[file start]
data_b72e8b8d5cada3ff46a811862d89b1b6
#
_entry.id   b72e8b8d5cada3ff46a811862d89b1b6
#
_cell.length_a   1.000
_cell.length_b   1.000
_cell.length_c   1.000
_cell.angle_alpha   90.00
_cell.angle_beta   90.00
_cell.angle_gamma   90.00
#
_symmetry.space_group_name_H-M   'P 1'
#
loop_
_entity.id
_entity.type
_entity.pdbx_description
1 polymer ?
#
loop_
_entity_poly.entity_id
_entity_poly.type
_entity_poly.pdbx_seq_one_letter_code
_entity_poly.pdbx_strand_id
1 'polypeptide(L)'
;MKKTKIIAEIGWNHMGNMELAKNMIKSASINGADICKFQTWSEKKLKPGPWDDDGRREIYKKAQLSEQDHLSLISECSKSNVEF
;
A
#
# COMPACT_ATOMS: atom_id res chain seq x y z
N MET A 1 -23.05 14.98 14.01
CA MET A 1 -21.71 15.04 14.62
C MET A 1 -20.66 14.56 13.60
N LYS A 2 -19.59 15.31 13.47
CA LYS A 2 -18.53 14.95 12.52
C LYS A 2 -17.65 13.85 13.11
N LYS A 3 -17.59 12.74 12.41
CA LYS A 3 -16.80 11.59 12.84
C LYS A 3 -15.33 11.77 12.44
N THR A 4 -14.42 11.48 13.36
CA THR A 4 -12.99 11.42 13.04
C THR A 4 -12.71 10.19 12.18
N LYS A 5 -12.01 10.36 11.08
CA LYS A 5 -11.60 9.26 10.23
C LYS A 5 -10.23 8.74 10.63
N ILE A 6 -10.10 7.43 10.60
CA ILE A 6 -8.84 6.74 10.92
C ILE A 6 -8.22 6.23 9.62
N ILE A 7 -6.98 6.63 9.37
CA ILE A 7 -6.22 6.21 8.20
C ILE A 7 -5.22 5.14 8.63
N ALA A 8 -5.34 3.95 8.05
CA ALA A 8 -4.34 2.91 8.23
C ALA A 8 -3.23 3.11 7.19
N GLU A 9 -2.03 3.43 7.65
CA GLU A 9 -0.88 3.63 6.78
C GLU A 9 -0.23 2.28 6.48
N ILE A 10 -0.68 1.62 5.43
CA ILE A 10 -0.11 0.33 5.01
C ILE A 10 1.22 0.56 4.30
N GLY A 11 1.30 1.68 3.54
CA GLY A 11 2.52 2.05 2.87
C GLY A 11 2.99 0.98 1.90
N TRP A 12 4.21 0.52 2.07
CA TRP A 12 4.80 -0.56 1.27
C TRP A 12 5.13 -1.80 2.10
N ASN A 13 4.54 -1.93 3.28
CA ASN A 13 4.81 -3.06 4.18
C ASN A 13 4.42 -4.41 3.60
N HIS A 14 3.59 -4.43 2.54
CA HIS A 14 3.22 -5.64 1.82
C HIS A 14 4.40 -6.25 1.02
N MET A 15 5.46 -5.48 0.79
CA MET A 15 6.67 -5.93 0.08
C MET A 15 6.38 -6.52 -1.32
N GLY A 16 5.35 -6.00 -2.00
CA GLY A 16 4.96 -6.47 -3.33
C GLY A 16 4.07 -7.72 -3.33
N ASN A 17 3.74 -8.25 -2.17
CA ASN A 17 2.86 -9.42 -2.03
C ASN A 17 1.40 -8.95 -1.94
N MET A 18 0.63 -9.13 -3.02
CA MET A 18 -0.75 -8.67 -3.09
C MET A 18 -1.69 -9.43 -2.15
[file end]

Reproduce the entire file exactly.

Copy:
data_b72e8b8d5cada3ff46a811862d89b1b6
#
_entry.id   b72e8b8d5cada3ff46a811862d89b1b6
#
_cell.length_a   1.000
_cell.length_b   1.000
_cell.length_c   1.000
_cell.angle_alpha   90.00
_cell.angle_beta   90.00
_cell.angle_gamma   90.00
#
_symmetry.space_group_name_H-M   'P 1'
#
loop_
_entity.id
_entity.type
_entity.pdbx_description
1 polymer ?
#
loop_
_entity_poly.entity_id
_entity_poly.type
_entity_poly.pdbx_seq_one_letter_code
_entity_poly.pdbx_strand_id
1 'polypeptide(L)'
;MKKTKIIAEIGWNHMGNMELAKNMIKSASINGADICKFQTWSEKKLKPGPWDDDGRREIYKKAQLSEQDHLSLISECSKSNVEF
;
A
#
# COMPACT_ATOMS: atom_id res chain seq x y z
N MET A 1 -23.05 14.98 14.01
CA MET A 1 -21.71 15.04 14.62
C MET A 1 -20.66 14.56 13.60
N LYS A 2 -19.59 15.31 13.47
CA LYS A 2 -18.53 14.95 12.52
C LYS A 2 -17.65 13.85 13.11
N LYS A 3 -17.59 12.74 12.41
CA LYS A 3 -16.80 11.59 12.84
C LYS A 3 -15.33 11.77 12.44
N THR A 4 -14.42 11.48 13.36
CA THR A 4 -12.99 11.42 13.04
C THR A 4 -12.71 10.19 12.18
N LYS A 5 -12.01 10.36 11.08
CA LYS A 5 -11.60 9.26 10.23
C LYS A 5 -10.23 8.74 10.63
N ILE A 6 -10.10 7.43 10.60
CA ILE A 6 -8.84 6.74 10.92
C ILE A 6 -8.22 6.23 9.62
N ILE A 7 -6.98 6.63 9.37
CA ILE A 7 -6.22 6.21 8.20
C ILE A 7 -5.22 5.14 8.63
N ALA A 8 -5.34 3.95 8.05
CA ALA A 8 -4.34 2.91 8.23
C ALA A 8 -3.23 3.11 7.19
N GLU A 9 -2.03 3.43 7.65
CA GLU A 9 -0.88 3.63 6.78
C GLU A 9 -0.23 2.28 6.48
N ILE A 10 -0.68 1.62 5.43
CA ILE A 10 -0.11 0.33 5.01
C ILE A 10 1.22 0.56 4.30
N GLY A 11 1.30 1.68 3.54
CA GLY A 11 2.52 2.05 2.87
C GLY A 11 2.99 0.98 1.90
N TRP A 12 4.21 0.52 2.07
CA TRP A 12 4.80 -0.56 1.27
C TRP A 12 5.13 -1.80 2.10
N ASN A 13 4.54 -1.93 3.28
CA ASN A 13 4.81 -3.06 4.18
C ASN A 13 4.42 -4.41 3.60
N HIS A 14 3.59 -4.43 2.54
CA HIS A 14 3.22 -5.64 1.82
C HIS A 14 4.40 -6.25 1.02
N MET A 15 5.46 -5.48 0.79
CA MET A 15 6.67 -5.93 0.08
C MET A 15 6.38 -6.52 -1.32
N GLY A 16 5.35 -6.00 -2.00
CA GLY A 16 4.96 -6.47 -3.33
C GLY A 16 4.07 -7.72 -3.33
N ASN A 17 3.74 -8.25 -2.17
CA ASN A 17 2.86 -9.42 -2.03
C ASN A 17 1.40 -8.95 -1.94
N MET A 18 0.63 -9.13 -3.02
CA MET A 18 -0.75 -8.67 -3.09
C MET A 18 -1.69 -9.43 -2.15